Relationships • Breaking Up & Heartbreak
How to End a Relationship
It’s a skill that’s just as important, but far less studied, than knowing how to start things off. We’re typically appalling at it. We mumble, we delay, we become strange, we hedge…
And there’s one reason we make such a mess of it. It’s not that we’re inept or dumb or cruel. It’s that we’re trying to be kind. That is the origin of all our ineptness, stupidity and cruelty.
We hesitate to be cold and try to be nice because we are sentimental. The essence of sentimentality is wanting to be liked, even by those you don’t like and can no longer be bothered with. It’s a narcissistic longing to continue to receive the emotion of love without wanting to pay for it.
But kindness has no role whatsoever to play at the charred end of relationships. Being sweet and understanding merely prolongs the torture for the other person. If we are being so tender, is it really possible that we truly mean the dark things we are ostensibly saying? Could we be so loving and at the same time, calling it a day?
We need above all to kill hope. But instead, too often, we waffle. Marcel Proust wisely observed: ‘At the end of a relationship, it is the one who is not in love who makes the tender speeches.’ Parting lovers may end up in the grotesque situation of one person crying because they are being left, and the other crying because of the distress that announcing the departure has caused them – tears that are mistaken by the abandoned party for signs of care.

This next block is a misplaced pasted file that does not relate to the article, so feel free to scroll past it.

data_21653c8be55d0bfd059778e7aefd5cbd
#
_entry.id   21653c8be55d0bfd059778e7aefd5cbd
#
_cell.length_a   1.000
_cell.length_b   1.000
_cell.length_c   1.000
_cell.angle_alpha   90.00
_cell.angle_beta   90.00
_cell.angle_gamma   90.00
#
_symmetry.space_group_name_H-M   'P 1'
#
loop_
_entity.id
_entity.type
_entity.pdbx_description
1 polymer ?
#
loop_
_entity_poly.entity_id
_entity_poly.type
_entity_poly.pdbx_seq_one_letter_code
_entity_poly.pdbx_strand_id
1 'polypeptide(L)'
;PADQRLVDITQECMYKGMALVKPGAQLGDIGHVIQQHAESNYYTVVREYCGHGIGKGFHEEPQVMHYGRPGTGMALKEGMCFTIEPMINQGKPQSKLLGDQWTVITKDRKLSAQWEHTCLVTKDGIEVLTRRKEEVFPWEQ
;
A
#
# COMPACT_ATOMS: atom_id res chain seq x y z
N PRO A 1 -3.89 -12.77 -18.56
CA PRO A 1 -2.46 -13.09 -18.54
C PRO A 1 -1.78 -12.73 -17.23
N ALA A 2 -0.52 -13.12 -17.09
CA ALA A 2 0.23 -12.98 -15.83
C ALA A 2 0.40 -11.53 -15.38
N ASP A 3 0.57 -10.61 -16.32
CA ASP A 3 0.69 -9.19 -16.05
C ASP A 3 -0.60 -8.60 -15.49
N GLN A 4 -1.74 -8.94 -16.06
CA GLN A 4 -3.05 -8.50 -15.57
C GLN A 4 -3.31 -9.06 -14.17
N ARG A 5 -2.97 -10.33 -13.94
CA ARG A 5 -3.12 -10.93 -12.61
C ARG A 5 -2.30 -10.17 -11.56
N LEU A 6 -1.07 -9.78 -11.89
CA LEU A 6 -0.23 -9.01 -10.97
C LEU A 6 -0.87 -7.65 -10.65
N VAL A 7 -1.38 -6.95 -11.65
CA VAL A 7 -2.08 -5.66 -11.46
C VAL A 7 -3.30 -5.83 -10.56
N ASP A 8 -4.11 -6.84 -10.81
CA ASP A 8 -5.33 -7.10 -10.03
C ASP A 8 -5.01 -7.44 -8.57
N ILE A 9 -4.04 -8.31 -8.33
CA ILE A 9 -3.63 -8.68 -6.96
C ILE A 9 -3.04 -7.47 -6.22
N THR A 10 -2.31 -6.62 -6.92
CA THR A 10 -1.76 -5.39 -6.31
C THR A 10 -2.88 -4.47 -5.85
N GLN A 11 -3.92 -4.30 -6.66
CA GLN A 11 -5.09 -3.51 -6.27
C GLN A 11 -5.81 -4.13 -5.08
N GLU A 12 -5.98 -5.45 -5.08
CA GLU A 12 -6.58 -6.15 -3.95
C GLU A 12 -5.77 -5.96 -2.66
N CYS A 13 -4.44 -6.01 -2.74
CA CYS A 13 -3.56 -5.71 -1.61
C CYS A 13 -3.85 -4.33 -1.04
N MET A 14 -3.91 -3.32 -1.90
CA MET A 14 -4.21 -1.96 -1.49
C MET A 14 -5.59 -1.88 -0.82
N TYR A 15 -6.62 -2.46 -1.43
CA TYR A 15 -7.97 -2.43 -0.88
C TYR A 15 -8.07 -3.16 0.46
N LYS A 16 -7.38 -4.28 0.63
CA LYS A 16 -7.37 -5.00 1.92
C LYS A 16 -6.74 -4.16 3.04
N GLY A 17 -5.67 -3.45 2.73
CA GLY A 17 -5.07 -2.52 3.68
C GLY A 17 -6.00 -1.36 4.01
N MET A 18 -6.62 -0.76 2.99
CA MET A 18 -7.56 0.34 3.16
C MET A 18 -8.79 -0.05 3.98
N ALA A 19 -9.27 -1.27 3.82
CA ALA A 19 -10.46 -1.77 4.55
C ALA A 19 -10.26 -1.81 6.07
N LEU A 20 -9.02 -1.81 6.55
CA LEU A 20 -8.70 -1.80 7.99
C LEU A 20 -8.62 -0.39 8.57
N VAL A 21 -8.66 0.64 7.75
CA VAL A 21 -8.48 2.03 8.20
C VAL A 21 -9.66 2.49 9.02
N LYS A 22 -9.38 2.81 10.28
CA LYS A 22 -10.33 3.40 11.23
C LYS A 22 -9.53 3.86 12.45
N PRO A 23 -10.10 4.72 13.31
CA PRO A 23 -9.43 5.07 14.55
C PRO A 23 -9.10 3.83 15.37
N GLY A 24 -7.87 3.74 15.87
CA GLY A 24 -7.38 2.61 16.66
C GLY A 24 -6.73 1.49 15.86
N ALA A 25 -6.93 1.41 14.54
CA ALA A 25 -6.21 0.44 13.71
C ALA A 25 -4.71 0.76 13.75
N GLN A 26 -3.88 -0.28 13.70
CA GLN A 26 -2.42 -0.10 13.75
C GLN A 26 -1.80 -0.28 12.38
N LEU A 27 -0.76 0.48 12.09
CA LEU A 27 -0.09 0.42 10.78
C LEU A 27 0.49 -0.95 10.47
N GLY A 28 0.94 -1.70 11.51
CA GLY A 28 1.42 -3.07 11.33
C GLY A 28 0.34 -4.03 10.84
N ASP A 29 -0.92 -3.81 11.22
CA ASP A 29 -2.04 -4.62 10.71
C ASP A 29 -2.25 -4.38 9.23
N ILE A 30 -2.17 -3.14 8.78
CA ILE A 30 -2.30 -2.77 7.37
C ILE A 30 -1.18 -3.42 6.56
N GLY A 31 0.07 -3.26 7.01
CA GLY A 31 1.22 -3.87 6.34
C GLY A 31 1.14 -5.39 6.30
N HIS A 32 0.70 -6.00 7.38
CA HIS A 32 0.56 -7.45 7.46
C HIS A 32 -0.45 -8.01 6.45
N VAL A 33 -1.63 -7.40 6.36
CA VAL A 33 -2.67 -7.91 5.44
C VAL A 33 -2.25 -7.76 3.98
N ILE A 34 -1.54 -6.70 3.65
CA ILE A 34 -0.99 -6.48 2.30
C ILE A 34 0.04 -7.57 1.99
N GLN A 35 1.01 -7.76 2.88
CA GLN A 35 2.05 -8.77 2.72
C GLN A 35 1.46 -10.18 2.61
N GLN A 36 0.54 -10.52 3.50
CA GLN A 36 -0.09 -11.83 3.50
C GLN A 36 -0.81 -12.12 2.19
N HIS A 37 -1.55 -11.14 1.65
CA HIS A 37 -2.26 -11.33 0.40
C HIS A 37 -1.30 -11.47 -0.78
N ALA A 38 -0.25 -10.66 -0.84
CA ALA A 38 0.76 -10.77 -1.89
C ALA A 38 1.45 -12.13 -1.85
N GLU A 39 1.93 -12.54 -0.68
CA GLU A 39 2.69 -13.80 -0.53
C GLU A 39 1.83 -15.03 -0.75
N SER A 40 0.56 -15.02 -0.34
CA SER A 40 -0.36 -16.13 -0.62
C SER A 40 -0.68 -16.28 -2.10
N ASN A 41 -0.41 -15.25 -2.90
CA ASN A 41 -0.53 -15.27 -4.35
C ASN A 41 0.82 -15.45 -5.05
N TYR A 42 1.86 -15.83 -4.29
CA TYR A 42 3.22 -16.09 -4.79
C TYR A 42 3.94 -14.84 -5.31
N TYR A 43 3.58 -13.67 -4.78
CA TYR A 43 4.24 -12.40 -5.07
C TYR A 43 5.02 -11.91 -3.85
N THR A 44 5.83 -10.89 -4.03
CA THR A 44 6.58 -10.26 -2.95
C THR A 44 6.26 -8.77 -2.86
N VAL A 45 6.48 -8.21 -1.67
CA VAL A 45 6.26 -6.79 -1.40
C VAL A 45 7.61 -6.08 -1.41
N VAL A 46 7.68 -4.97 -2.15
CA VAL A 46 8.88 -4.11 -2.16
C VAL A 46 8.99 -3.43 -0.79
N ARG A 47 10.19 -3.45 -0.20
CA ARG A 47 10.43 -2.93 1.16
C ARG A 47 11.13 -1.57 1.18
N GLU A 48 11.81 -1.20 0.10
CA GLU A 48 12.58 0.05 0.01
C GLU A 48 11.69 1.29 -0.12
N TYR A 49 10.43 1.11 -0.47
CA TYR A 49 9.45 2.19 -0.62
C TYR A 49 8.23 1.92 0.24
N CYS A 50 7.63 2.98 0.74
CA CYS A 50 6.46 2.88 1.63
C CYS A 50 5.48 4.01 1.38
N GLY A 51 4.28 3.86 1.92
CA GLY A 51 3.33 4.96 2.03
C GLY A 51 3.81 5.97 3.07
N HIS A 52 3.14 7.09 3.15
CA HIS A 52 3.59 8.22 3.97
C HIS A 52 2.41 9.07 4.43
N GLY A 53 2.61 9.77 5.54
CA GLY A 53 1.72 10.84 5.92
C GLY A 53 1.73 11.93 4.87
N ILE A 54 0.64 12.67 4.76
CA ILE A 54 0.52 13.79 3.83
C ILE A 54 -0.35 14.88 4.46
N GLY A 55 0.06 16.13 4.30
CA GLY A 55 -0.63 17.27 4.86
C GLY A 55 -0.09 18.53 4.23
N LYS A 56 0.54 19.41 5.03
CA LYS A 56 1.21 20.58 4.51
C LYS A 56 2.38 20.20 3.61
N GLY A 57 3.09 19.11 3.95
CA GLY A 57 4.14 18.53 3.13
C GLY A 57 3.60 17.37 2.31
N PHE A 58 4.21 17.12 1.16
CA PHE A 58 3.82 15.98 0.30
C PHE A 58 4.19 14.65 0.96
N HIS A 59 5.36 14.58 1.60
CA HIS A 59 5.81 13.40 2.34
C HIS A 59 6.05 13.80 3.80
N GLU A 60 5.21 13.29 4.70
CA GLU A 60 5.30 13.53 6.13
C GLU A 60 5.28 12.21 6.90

The kindest way to end a relationship is to make extremely brutal speeches – of a sort that will leave the other person in no doubt at all that you’re not an especially nice person. The truly courageous way to leave is to allow yourself to be hated by someone who loves you.
There’s no excuse for delay. Don’t imagine that you’re doing someone a favour by dragging out how long they can persist in the benign illusion that you want them. Their real priority is to stop wasting their lives. Don’t imagine that they won’t ever find anyone else like you: they may believe it now and might even sweetly tell you so. But they won’t believe it when they finally understand who you are. Real kindness means getting out – even though the holiday has been booked and it will be terribly awkward to tell everyone at this late stage.
There’s nothing at all wrong with deciding someone isn’t for you. There is something very wrong with ruining large chunks of someone else’s life while you squeamishly and sentimentally hesitate to get out of the way.